8. What about pension contributions?

    The amount employers can claim will include minimum automatic enrolment contributions based on the furloughed employee’s wage. Employers are likely to face questions from furloughed employees as to whether they can temporarily reduce or suspend employee pension contributions during the period of furlough, or even opt out of the scheme altogether and opt back in at a later date. Employers should check the pension scheme rules as well as employment terms and conditions for any restrictions on the way in which employee pension contributions are calculated, as well as checking rules on suspension of active membership under the pension scheme.


  9. How do employers calculate 80% of irregular earnings?

    Where the employee has been employed or engaged for 12 months then the employer can claim for the higher of the same month’s earning from the previous year or the average monthly earnings from the 2019-2020 tax year. Otherwise, employers can claim for the average monthly earnings since they started work.


  10. What happens where furlough leads to employees falling below the national living wage/national minimum wage level?

    While the employee is on furlough leave, they will not be working and therefore the NLW/NMW rules do not apply. This means that where the employer is paying them 80% of their wages under the furlough arrangement, the amount paid can be less than the NLW/NMW. However, if the employee is required to complete any online training courses whilst furloughed, they must be paid at least the NLW/NMW for the time spent training. If this means they should be paid more than 80% of their normal monthly wage for the training undertaken, then the employer will need to top up their earnings to ensure the NLW/NMW minimum is met.


  11. Can a furloughed employee keep their company vehicle for the duration of furlough leave?

    This will depend on what the employment contract states about cars and personal use given the furloughed employee will be on temporary leave and not required to work. If cars are provided for business use only then an employer could ask for them to be returned. However, if cars are provided for business and personal use then the furloughed employee would be entitled to keep the car. The position with car allowances is less clear and is likely to depend on whether it is paid as a separate benefit or part of normal basic pay.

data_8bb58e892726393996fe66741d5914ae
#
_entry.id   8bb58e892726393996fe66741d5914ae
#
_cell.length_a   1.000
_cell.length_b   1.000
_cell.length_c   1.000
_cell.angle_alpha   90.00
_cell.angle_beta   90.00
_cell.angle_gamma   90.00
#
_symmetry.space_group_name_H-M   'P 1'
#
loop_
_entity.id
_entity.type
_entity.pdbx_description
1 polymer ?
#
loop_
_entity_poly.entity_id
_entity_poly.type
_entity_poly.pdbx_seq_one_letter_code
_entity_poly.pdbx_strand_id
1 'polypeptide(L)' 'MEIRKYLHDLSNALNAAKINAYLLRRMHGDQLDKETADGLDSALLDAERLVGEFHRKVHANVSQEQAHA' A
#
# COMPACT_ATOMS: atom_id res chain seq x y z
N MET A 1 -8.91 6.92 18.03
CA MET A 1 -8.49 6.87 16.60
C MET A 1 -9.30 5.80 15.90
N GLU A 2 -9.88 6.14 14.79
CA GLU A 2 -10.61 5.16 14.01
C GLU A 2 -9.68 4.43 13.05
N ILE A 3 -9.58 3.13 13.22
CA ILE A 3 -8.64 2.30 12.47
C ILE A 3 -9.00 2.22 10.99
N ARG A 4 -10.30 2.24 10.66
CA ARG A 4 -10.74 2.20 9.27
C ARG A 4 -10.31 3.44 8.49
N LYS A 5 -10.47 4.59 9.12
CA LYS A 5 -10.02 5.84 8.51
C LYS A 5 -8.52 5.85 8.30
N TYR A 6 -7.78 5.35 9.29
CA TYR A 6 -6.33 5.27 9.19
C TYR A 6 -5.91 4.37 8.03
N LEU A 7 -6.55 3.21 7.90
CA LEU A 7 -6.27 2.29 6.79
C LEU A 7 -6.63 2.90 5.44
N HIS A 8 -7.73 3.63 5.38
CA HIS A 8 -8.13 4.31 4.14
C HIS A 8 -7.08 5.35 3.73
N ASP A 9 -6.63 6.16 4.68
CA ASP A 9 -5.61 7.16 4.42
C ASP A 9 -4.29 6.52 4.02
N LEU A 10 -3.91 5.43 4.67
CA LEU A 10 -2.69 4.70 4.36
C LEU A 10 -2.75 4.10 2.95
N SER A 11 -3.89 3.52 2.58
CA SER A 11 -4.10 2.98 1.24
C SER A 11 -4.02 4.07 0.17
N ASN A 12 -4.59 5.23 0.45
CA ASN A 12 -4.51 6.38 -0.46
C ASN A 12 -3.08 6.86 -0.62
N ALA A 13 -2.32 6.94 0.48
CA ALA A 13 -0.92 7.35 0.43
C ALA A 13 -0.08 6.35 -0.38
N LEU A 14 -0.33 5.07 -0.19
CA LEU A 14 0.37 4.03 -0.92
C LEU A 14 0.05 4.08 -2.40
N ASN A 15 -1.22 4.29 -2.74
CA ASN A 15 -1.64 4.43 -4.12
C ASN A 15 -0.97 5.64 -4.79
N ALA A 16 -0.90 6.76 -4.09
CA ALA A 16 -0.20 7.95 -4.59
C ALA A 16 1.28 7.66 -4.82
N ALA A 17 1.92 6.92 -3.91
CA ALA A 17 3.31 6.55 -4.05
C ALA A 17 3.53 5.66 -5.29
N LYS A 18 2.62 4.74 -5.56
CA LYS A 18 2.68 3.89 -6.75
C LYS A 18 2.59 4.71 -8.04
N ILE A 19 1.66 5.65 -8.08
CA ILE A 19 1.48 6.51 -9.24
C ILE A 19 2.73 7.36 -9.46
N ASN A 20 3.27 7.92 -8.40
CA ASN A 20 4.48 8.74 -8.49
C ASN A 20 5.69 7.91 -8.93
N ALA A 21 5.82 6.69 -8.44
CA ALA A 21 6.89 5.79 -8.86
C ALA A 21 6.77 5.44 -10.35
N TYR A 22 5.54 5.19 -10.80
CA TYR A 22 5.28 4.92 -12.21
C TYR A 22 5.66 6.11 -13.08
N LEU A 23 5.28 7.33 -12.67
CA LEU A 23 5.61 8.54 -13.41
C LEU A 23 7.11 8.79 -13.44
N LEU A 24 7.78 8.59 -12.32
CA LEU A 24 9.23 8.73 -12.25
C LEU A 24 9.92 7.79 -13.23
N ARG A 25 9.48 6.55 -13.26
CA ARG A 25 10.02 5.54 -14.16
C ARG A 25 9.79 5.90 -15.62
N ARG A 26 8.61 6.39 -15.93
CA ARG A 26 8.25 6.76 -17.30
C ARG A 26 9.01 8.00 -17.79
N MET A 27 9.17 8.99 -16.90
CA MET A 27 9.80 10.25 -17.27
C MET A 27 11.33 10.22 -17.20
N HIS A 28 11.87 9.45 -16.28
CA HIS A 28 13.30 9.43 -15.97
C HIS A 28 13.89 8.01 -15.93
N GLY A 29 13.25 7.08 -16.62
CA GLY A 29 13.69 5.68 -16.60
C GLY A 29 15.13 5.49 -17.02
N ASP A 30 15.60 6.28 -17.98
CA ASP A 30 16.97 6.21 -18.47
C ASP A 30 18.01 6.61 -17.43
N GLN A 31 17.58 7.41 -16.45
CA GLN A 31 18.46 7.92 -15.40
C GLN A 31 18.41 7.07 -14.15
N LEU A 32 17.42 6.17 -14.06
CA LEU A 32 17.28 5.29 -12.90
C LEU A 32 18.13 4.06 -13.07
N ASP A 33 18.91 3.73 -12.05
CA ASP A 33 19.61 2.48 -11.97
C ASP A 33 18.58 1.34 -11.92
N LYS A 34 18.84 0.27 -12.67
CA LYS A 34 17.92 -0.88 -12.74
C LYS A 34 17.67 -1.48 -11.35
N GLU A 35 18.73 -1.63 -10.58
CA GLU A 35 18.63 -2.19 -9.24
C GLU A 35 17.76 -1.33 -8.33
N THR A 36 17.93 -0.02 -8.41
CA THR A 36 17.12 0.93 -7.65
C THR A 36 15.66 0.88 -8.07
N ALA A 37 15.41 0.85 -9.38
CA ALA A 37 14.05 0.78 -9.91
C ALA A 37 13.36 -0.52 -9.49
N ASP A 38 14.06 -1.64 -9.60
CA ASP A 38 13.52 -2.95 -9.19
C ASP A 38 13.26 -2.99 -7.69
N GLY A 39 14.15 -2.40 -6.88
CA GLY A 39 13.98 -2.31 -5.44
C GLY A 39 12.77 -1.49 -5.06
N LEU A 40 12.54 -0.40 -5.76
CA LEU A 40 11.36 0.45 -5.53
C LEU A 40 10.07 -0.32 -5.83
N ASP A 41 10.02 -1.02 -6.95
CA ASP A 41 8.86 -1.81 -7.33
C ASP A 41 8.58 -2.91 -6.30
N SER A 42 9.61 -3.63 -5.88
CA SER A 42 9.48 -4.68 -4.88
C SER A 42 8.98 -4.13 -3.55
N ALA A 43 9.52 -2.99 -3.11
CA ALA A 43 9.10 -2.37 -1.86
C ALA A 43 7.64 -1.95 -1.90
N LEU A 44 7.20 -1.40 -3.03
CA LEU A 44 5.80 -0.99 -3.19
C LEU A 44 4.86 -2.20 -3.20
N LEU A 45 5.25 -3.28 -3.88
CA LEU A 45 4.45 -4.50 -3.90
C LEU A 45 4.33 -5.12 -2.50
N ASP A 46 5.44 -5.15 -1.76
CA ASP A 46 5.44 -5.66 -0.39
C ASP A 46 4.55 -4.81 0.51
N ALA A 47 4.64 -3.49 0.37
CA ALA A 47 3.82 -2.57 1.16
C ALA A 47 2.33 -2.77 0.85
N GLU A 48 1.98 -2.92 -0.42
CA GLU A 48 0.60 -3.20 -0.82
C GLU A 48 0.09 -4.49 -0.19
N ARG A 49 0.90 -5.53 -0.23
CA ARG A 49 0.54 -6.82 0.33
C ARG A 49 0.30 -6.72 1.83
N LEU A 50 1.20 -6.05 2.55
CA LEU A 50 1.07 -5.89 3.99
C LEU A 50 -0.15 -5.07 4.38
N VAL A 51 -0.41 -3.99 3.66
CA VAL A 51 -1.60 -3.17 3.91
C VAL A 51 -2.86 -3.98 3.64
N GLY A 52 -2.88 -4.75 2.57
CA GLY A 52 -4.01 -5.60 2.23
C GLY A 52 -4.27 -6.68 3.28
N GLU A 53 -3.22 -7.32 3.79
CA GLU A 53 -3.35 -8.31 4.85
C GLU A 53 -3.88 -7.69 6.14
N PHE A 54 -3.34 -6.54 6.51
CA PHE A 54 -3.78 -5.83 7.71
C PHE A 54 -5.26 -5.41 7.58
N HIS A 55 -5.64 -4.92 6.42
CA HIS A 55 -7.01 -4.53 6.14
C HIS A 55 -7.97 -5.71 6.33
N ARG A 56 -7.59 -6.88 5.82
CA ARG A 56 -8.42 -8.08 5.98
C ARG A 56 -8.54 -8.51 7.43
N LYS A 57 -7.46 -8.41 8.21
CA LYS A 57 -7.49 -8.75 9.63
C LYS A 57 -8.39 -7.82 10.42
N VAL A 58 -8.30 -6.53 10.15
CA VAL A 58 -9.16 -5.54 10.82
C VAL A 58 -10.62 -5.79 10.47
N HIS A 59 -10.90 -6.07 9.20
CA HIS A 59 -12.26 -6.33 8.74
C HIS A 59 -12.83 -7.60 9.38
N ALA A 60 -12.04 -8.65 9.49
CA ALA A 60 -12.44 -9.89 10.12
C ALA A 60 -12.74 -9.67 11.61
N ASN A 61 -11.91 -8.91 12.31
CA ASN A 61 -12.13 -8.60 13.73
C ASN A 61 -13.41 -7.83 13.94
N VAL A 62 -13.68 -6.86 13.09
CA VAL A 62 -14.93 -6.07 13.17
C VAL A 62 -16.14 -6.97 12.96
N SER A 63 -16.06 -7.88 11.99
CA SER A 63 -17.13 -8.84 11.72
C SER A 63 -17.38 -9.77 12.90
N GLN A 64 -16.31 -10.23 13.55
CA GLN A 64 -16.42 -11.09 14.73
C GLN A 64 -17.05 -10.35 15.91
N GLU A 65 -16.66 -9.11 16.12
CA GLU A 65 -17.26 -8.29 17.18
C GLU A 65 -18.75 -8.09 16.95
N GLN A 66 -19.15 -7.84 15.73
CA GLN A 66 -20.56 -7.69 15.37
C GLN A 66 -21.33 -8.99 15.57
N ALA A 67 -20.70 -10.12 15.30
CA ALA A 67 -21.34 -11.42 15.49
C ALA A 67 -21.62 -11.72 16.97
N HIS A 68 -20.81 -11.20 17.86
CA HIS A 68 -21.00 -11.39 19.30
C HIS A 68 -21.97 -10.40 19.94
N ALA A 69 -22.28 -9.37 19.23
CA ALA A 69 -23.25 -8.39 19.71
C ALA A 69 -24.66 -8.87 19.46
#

12. What should an employer do where an employee on sick leave or family leave wants to return to work early so that they can be furloughed?

    The interaction between sick and family leave and furlough is still unclear. The guidance indicates that employees who are on sick leave or who are self-isolating should get statutory sick pay providing they meet the eligibility criteria (and, where applicable any contractual sick pay to which they are entitled under their contract of employment). However, at the end of the period of sick leave they can be placed on furlough leave (providing they were on the payroll on 28 February). Vulnerable employees who are shielding in line with public health guidance can be placed on furlough leave. An employee who is planning to take maternity leave must take the compulsory period of maternity leave, which in most cases is two weeks following the birth of the child. Employees who are eligible for statutory maternity pay or maternity allowance will be entitled to claim it as usual. Any enhanced maternity pay is included as a wage cost and can be claimed through the scheme. It is not clear whether the employee would need to then end maternity leave in order to be furloughed although this would seem to make sense. The same principle will apply to contractual adoption pay or shared parental pay. Hopefully further guidance will follow.